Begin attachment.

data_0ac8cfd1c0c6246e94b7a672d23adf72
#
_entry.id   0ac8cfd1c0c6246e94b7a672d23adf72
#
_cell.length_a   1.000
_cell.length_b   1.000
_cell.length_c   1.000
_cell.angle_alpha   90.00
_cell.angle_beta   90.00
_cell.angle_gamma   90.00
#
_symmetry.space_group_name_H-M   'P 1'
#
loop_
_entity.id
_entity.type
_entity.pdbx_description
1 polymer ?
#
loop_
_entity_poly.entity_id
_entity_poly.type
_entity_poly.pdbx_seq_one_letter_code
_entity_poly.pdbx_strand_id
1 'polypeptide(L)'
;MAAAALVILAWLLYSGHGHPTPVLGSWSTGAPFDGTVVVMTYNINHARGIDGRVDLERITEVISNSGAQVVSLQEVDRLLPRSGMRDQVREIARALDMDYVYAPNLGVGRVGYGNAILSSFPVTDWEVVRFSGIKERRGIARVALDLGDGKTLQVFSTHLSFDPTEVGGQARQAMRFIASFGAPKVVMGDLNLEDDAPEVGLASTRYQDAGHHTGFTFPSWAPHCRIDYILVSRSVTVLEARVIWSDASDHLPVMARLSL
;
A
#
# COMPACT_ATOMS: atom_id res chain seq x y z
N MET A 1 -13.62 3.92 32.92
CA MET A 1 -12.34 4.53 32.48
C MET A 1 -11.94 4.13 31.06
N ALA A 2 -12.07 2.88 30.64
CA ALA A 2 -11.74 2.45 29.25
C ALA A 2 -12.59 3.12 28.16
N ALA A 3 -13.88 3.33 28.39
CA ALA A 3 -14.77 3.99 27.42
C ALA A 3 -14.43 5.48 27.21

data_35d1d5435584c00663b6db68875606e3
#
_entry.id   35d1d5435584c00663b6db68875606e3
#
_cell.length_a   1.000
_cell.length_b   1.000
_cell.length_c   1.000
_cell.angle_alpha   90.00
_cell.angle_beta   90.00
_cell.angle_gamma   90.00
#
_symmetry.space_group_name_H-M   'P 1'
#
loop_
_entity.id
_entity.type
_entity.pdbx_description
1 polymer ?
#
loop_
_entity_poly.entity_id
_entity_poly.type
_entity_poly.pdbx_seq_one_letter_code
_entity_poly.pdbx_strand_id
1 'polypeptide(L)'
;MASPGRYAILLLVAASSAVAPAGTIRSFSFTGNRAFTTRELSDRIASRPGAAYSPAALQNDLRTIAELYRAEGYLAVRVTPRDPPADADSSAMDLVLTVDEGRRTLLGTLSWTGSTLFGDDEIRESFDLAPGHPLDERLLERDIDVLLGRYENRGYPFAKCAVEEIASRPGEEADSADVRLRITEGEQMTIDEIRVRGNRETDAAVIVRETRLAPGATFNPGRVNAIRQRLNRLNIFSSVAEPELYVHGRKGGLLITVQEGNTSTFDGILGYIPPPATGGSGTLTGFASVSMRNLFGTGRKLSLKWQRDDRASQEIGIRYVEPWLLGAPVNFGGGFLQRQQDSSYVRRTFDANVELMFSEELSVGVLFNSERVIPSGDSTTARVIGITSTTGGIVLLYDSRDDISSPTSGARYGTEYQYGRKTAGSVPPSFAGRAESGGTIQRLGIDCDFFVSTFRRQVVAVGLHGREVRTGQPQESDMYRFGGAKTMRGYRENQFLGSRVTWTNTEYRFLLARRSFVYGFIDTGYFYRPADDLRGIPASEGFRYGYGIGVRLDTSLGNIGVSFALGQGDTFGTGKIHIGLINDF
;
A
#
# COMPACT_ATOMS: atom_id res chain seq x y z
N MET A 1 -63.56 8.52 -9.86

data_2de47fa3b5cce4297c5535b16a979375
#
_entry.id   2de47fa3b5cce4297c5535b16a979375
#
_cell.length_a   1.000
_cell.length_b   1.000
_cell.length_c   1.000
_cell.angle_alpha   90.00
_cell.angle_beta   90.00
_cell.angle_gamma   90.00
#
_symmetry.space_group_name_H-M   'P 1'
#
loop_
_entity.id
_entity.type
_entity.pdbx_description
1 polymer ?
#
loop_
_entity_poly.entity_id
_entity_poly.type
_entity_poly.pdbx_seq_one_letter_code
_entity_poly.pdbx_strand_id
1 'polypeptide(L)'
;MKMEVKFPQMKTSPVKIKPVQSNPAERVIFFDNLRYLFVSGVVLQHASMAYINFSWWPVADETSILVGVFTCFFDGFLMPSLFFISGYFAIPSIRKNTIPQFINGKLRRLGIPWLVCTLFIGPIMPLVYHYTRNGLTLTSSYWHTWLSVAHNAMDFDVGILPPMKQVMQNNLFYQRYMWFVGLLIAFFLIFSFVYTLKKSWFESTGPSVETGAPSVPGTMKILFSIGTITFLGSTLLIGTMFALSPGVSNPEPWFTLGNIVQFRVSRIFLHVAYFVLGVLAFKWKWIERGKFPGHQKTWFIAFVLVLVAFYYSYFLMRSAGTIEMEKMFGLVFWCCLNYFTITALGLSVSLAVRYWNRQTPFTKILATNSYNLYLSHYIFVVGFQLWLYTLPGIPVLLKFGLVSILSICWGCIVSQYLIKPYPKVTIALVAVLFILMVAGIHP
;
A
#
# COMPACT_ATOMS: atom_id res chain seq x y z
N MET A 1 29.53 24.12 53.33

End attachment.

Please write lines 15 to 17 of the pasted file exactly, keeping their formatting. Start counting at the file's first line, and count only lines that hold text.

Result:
_entity.id
_entity.type
_entity.pdbx_description